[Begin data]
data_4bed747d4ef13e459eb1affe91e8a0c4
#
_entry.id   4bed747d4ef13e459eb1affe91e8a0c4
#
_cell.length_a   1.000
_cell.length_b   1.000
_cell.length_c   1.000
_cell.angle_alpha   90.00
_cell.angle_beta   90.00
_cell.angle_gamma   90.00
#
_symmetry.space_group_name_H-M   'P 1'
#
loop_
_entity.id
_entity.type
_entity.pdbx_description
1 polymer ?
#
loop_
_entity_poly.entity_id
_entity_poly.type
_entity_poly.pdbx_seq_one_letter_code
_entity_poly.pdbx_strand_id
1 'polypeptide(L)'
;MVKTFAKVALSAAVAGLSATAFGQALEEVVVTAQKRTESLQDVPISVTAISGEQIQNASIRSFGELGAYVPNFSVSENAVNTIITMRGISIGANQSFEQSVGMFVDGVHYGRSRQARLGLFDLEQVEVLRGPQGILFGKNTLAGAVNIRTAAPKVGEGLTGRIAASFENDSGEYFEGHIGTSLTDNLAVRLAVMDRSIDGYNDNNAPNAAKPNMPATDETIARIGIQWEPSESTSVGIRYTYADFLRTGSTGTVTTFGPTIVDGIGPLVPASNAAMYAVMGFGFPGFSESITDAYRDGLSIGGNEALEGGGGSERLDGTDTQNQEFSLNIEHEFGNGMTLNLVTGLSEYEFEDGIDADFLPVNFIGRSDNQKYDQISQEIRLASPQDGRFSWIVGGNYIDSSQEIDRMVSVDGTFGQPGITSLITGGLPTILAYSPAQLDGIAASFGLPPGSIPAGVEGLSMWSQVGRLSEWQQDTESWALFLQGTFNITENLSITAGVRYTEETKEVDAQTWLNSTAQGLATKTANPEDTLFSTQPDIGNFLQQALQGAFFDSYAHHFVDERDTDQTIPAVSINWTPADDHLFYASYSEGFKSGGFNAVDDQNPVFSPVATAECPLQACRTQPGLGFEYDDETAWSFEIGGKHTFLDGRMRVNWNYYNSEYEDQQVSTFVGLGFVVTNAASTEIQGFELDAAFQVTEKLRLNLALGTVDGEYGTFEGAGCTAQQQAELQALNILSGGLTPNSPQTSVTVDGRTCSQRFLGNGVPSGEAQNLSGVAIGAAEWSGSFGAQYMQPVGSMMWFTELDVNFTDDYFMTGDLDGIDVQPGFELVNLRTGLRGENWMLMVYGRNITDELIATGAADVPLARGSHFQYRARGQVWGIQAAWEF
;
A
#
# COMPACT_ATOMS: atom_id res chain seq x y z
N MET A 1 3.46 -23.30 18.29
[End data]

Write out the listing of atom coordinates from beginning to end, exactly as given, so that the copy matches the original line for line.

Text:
data_4bed747d4ef13e459eb1affe91e8a0c4
#
_entry.id   4bed747d4ef13e459eb1affe91e8a0c4
#
_cell.length_a   1.000
_cell.length_b   1.000
_cell.length_c   1.000
_cell.angle_alpha   90.00
_cell.angle_beta   90.00
_cell.angle_gamma   90.00
#
_symmetry.space_group_name_H-M   'P 1'
#
loop_
_entity.id
_entity.type
_entity.pdbx_description
1 polymer ?
#
loop_
_entity_poly.entity_id
_entity_poly.type
_entity_poly.pdbx_seq_one_letter_code
_entity_poly.pdbx_strand_id
1 'polypeptide(L)'
;MVKTFAKVALSAAVAGLSATAFGQALEEVVVTAQKRTESLQDVPISVTAISGEQIQNASIRSFGELGAYVPNFSVSENAVNTIITMRGISIGANQSFEQSVGMFVDGVHYGRSRQARLGLFDLEQVEVLRGPQGILFGKNTLAGAVNIRTAAPKVGEGLTGRIAASFENDSGEYFEGHIGTSLTDNLAVRLAVMDRSIDGYNDNNAPNAAKPNMPATDETIARIGIQWEPSESTSVGIRYTYADFLRTGSTGTVTTFGPTIVDGIGPLVPASNAAMYAVMGFGFPGFSESITDAYRDGLSIGGNEALEGGGGSERLDGTDTQNQEFSLNIEHEFGNGMTLNLVTGLSEYEFEDGIDADFLPVNFIGRSDNQKYDQISQEIRLASPQDGRFSWIVGGNYIDSSQEIDRMVSVDGTFGQPGITSLITGGLPTILAYSPAQLDGIAASFGLPPGSIPAGVEGLSMWSQVGRLSEWQQDTESWALFLQGTFNITENLSITAGVRYTEETKEVDAQTWLNSTAQGLATKTANPEDTLFSTQPDIGNFLQQALQGAFFDSYAHHFVDERDTDQTIPAVSINWTPADDHLFYASYSEGFKSGGFNAVDDQNPVFSPVATAECPLQACRTQPGLGFEYDDETAWSFEIGGKHTFLDGRMRVNWNYYNSEYEDQQVSTFVGLGFVVTNAASTEIQGFELDAAFQVTEKLRLNLALGTVDGEYGTFEGAGCTAQQQAELQALNILSGGLTPNSPQTSVTVDGRTCSQRFLGNGVPSGEAQNLSGVAIGAAEWSGSFGAQYMQPVGSMMWFTELDVNFTDDYFMTGDLDGIDVQPGFELVNLRTGLRGENWMLMVYGRNITDELIATGAADVPLARGSHFQYRARGQVWGIQAAWEF
;
A
#
# COMPACT_ATOMS: atom_id res chain seq x y z
N MET A 1 3.46 -23.30 18.29